Much ADU About Affordability


Evolve Austin's Recommendations for Accessory Dwelling Units in CodeNEXT

Accessory Dwelling Units (ADUs) contribute to many of the goals of Imagine Austin, such as affordability, improved mobility, and preserving neighborhood character, making them fundamental to meeting Austin’s future housing needs. They are a highly effective way for a homeowner to “stay in place”, as endorsed by Council, and can create opportunities for reduced cost of living via rental or ownership throughout the city.

ADUs are already part of the fabric of many existing Austin neighborhoods. ADUs within central neighborhoods often offer better transportation choices for residents, reducing automobile dependence and overall vehicle miles traveled. This housing type allows for small-footprint living, including for families and aging-in-place, and is an affordable option compared to single family housing.

However, the high cost associated with constructing and permitting an ADU under the existing code, particularly City & Austin Water Utility fees and requirements, limits ADU construction to neighborhoods where these costs can be absorbed by owners and, by extension, is a barrier to the City’s affordable housing goals. To remove these financial and regulatory barriers, the following recommendations should be included in CodeNEXT:

  • Eliminate minimum parking requirements for all ADUs; parking requirements for ADUs add cost and can limit or prevent ADU construction on a site.
  • Eliminate minimum 10’ setback requirement between the primary residence and detached ADU; setbacks reduce an owner’s ability to design around existing trees and site conditions. No minimum setback between an ADU and primary structure should be required if the adjacent walls are properly fire-rated according to local Fire Code.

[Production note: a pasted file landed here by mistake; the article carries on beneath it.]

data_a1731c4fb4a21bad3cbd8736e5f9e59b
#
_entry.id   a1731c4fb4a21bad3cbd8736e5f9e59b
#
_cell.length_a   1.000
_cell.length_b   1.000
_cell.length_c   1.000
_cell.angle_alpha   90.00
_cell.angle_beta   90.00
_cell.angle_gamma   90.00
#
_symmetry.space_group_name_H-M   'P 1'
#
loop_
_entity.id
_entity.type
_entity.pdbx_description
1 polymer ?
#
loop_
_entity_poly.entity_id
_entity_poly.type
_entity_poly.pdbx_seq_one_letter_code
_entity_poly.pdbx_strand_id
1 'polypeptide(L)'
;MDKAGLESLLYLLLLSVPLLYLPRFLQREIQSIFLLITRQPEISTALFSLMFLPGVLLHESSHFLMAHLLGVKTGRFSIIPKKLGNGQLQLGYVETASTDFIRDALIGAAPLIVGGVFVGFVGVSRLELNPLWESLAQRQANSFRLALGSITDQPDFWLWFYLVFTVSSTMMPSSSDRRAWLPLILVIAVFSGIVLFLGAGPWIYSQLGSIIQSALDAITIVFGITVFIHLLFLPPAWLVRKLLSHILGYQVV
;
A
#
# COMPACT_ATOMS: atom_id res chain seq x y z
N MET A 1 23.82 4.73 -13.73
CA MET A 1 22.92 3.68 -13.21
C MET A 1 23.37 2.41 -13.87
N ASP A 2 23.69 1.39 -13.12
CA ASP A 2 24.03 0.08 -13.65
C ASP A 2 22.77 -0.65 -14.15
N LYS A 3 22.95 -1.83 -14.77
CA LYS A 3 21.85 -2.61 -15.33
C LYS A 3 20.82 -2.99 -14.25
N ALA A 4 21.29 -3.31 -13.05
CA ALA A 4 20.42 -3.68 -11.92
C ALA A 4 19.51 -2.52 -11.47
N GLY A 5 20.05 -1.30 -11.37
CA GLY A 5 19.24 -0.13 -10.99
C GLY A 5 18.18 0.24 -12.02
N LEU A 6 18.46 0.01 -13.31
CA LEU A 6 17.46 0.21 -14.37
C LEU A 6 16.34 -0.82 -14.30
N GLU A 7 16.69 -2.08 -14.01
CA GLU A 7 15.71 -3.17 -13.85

• Allow ADU’s on any size lot; ADUs should be allowed by right on all lot sizes so long as they comply with setback and impervious cover requirements.
  • Exclude ADU’s from the total square footage limit on a site, where present; ADU size should be determined independently, while building coverage and impervious coverage for ADU’s should continue to apply to the entire site.
  • Allow water sub-metering for all ADUs; infrastructure connections, such as the $25,000 cost of an additional water meter, add considerable and often prohibitive costs to ADU construction.
  • Streamline the permit process and City fee structure; a simpler and more predictable permitting process is necessary to encourage ADU construction.
  • Remove the requirement to add sidewalks in right-of-way for a new ADU where a primary residence already exists; right-of-way improvements represent burdensome costs to ADU construction.
  • Remove any limitation of ADUs to one story; multiple stories, in accordance with height restrictions, provide flexibility to work around trees and reduce impervious cover.
  • Maintain the current maximum 1100sf ADU size limit; the current limit can accommodate a variety of household needs, and facilitate single story ADU’s, essential for aging in place and for citizens with limited mobility, by exempting impervious cover used for Visitability access.
  • Maximize all entitlement bonuses for ADUs under the Affordable Housing Bonus Program; create a viable path to participation for R-type zonings, which do not have bonus unit incentives.

ADUs can be an effective complement to existing architecture. Variations such as carriage houses have been around for centuries. We support the Historic Landmark Commission’s ADU recommendations with the following important modifications:

a. Allow larger ADUs than allowed in the base zoning in the rear of existing houses by right, with the condition of retaining the house;
     1. Establishes a family friendly preservation incentive without requiring the house to be remodeled.

b. Allow existing houses equal to or less than 1,375 square feet to be classified as ADUs while remaining at the front of the lot. The maximum allowable area for new construction behind the front ADU should be within a reduced square footage or percentage of the lot size to preserve scale and character. 
1. Establishes an incentive to preserve existing older housing stock that is simply undersized by today’s standards.
     2. These homes are typically removed under current code

c. Allow attached accessory apartments/ADU’s without age restrictions or similar limitations on existing houses as long as they maintain the roofline of the existing house.
     1. Attached apartments are the most flexible and lowest cost way to preserve existing housing and stay in place.
     2. They should be encouraged and facilitated wherever possible under CodeNext.

CodeNEXT should continue to embrace ADUs and facilitate their construction throughout the city, as called for in the Strategic Housing Blueprint recently adopted by the City of Austin.